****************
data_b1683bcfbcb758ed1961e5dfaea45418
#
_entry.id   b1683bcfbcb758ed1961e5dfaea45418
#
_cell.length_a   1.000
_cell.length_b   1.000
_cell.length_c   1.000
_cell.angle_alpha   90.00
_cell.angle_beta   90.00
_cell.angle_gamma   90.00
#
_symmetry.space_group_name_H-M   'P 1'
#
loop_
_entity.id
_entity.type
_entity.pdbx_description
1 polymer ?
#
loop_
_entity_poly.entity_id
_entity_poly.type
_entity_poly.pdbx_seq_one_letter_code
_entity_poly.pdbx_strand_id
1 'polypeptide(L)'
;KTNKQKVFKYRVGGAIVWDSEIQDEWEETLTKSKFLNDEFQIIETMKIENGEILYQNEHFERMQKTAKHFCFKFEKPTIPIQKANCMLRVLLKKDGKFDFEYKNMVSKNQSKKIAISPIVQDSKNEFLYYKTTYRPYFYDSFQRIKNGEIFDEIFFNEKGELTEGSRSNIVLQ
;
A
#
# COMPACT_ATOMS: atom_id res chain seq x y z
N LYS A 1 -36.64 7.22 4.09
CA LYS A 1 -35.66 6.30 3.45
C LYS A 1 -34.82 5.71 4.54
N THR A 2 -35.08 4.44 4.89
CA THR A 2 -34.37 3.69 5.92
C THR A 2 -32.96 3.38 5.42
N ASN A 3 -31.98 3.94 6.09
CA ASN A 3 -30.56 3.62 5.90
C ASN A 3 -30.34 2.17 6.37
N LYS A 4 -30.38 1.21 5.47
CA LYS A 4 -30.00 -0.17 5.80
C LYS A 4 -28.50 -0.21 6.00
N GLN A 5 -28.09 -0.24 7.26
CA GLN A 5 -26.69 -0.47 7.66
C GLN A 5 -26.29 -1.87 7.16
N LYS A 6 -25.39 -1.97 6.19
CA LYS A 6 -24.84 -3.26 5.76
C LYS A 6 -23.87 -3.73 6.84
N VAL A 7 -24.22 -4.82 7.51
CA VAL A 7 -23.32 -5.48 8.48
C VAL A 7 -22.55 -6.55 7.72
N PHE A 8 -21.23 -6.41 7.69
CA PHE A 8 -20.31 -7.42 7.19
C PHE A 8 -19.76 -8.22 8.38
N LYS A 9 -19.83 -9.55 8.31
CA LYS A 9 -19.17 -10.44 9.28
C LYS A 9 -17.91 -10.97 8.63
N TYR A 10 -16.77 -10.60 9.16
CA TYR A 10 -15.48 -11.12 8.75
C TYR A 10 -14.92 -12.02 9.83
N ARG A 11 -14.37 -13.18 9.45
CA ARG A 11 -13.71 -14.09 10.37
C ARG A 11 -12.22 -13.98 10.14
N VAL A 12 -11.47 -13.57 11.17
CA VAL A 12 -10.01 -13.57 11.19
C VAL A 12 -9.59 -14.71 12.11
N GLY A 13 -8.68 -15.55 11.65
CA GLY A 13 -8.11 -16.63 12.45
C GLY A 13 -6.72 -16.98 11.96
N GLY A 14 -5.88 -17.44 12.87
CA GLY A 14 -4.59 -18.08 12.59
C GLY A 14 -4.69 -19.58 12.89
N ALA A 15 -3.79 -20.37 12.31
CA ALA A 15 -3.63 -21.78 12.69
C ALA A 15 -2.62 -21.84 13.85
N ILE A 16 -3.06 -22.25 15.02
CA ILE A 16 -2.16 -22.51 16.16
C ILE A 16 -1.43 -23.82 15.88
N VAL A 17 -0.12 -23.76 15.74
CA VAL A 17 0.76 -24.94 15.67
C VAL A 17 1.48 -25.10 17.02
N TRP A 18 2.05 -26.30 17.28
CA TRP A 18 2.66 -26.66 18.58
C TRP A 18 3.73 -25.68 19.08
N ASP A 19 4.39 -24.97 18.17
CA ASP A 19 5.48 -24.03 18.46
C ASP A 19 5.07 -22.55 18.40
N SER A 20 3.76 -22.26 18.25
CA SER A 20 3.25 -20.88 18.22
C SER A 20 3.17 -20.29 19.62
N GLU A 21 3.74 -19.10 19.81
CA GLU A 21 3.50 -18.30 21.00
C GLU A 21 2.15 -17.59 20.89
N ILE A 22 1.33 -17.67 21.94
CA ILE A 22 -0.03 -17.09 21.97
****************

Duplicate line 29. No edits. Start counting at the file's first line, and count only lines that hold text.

#